The subtle symptoms of ovarian cancer you should never ignore, says a gynecologist

According to Cancer Research UK, around 7,400 women are diagnosed with ovarian cancer each year in the UK, making it the sixth most common cancer in women. Ovarian cancer is more common in older women over 50, but anyone can get the disease, and there are certain risk factors that can increase your chance of developing it, including smoking and conditions like endometriosis, as well as diabetes.

In this Ovarian Cancer Awareness Month, gynecologist Dr. Suzanne Unsworth shares the subtle symptoms of ovarian cancer you should never ignore.

Experts say the biggest problem with this type of cancer is that more than 75 percent of cases are now diagnosed at advanced stages, when the cancer has already spread to or outside the abdomen, and while treatment has improved significantly, later diagnosis does mean that the survival rate is lower.

Speaking to the Mirror, Dr. Unsworth explained that one of the main reasons for the late diagnosis is that ovarian cancer often does not cause significant symptoms until it is sufficiently advanced. However, she claims there are a few subtle symptoms that could potentially be an early sign of ovarian cancer, and she warns women to be careful with them.

“I would suggest making an appointment with your therapist if you are experiencing them,” she told The Mirror. “Many of the symptoms are subtle and do not mean you have ovarian cancer. But they are worth checking to rule out any underlying problem.”

The doctor states that the “key symptoms” to look out for are bloating, pain, urinary symptoms, and a lump or swelling. She went on to explain exactly what to look out for for each of them.

For bloating, these are “new bloating, bloating that doesn’t go away within two to weeks, bloating that happens often without an obvious trigger, and bloating that doesn’t go away with usual medication/dietary changes.”

Next, be wary of “new pain in the pelvis, back, or lower abdomen that doesn’t go away quickly,” according to the expert. And if you’ve noticed that you “have more frequent urination or need to get up at night to urinate,” this could be a warning sign.

In addition to this, you may also experience loss of appetite or a quick feeling of fullness after eating, and if you notice any lump or swelling in your lower abdomen or pelvis, Dr. Unsworth recommends that you contact your GP immediately, although she states that this would be an “unusual” early sign.

Other symptoms to look out for include persistent indigestion, change in stool patterns (either constipation or diarrhea), unexplained weight loss, persistent fatigue, or abnormal vaginal bleeding.

She goes on to explain what you should expect if you talk to a therapist about any of these issues, saying, “These symptoms can often be quite subtle, and many of them are associated with other common conditions such as irritable bowel syndrome. if the symptoms are new to you, different from your usual symptoms, or not responding to your usual treatment, then it makes sense to get them checked out.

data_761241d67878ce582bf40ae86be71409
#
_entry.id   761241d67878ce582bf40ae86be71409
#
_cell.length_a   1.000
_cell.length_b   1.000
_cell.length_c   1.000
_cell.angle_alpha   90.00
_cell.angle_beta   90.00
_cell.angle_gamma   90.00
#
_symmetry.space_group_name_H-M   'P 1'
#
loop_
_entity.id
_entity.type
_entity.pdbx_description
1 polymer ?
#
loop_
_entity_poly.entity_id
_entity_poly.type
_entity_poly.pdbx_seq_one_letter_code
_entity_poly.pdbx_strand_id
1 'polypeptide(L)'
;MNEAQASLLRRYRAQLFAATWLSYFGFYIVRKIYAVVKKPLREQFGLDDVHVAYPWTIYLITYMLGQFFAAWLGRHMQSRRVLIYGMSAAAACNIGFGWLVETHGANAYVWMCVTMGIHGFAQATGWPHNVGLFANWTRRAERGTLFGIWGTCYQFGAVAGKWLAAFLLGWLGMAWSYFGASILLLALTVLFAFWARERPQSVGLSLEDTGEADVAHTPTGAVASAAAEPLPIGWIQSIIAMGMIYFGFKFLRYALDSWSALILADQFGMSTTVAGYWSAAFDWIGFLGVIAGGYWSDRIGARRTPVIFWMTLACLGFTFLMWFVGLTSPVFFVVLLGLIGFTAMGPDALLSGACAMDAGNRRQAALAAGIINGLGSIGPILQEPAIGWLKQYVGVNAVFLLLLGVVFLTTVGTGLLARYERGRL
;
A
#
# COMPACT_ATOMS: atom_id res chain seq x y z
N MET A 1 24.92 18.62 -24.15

“When you see your therapist, discuss the symptoms you are experiencing. I would also suggest telling your GP that you are concerned about ovarian cancer. It is much easier for me as a doctor if I also know what is bothering you – this way I can fully assess the problem for you, making sure that everything that is done has helped answer your questions.

“After discussing the symptoms, your doctor will likely want to do an examination. This will include an examination of your abdomen and may also include an internal vaginal examination as this is the best way to see if there are any tumors around the ovaries.

“With early ovarian cancer, often the results of the examination will actually be normal, as nothing can be felt yet. So your healthcare provider will likely order other tests for you, such as a pelvic ultrasound or a calcium-125 blood test looking for a protein known as a tumor marker.”

Dr. Unsworth adds: “Your doctor may also order other tests as the symptoms of ovarian cancer can be quite vague and can overlap with other conditions. These may include other blood tests to check for inflammation or potential causes of fatigue, include tests of your stool to look for any bowel problems.

“If any of these tests raise any concerns, your GP will refer you to a specialist gynecologist for further testing. If the test results are normal, the chance of ovarian cancer is extremely low and other options for treating the symptoms can be used. recommended.”

Dr. Unsworth is an NHS Community Gynecology and Menopause Specialist and founder of the Cambridge Women’s Health Clinic for Menopause and Meno8 Menopause Supplement.

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